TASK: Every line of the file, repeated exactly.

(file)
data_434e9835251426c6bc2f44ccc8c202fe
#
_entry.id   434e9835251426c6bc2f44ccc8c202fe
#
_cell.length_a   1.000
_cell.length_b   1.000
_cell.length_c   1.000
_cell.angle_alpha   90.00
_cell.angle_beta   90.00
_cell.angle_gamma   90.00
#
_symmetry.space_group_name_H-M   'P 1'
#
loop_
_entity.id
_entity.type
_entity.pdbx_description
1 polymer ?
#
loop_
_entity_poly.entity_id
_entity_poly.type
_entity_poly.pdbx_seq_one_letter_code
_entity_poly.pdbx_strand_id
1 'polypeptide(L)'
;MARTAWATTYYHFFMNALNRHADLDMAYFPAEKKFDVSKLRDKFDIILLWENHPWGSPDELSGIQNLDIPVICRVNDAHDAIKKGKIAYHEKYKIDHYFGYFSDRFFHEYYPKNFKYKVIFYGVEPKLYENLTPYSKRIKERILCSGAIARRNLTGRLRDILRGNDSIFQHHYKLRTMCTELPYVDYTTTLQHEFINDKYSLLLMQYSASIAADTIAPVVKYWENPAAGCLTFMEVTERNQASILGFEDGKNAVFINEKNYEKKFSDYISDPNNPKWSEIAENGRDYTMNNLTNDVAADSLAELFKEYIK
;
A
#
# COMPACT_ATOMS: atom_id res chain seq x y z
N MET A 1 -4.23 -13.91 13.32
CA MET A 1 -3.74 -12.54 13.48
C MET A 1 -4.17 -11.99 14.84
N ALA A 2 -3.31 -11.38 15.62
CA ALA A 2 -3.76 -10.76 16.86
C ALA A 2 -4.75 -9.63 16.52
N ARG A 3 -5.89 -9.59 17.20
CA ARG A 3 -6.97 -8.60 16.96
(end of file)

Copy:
data_434e9835251426c6bc2f44ccc8c202fe
#
_entry.id   434e9835251426c6bc2f44ccc8c202fe
#
_cell.length_a   1.000
_cell.length_b   1.000
_cell.length_c   1.000
_cell.angle_alpha   90.00
_cell.angle_beta   90.00
_cell.angle_gamma   90.00
#
_symmetry.space_group_name_H-M   'P 1'
#
loop_
_entity.id
_entity.type
_entity.pdbx_description
1 polymer ?
#
loop_
_entity_poly.entity_id
_entity_poly.type
_entity_poly.pdbx_seq_one_letter_code
_entity_poly.pdbx_strand_id
1 'polypeptide(L)'
;MARTAWATTYYHFFMNALNRHADLDMAYFPAEKKFDVSKLRDKFDIILLWENHPWGSPDELSGIQNLDIPVICRVNDAHDAIKKGKIAYHEKYKIDHYFGYFSDRFFHEYYPKNFKYKVIFYGVEPKLYENLTPYSKRIKERILCSGAIARRNLTGRLRDILRGNDSIFQHHYKLRTMCTELPYVDYTTTLQHEFINDKYSLLLMQYSASIAADTIAPVVKYWENPAAGCLTFMEVTERNQASILGFEDGKNAVFINEKNYEKKFSDYISDPNNPKWSEIAENGRDYTMNNLTNDVAADSLAELFKEYIK
;
A
#
# COMPACT_ATOMS: atom_id res chain seq x y z
N MET A 1 -4.23 -13.91 13.32
CA MET A 1 -3.74 -12.54 13.48
C MET A 1 -4.17 -11.99 14.84
N ALA A 2 -3.31 -11.38 15.62
CA ALA A 2 -3.76 -10.76 16.86
C ALA A 2 -4.75 -9.63 16.52
N ARG A 3 -5.89 -9.59 17.20
CA ARG A 3 -6.97 -8.60 16.96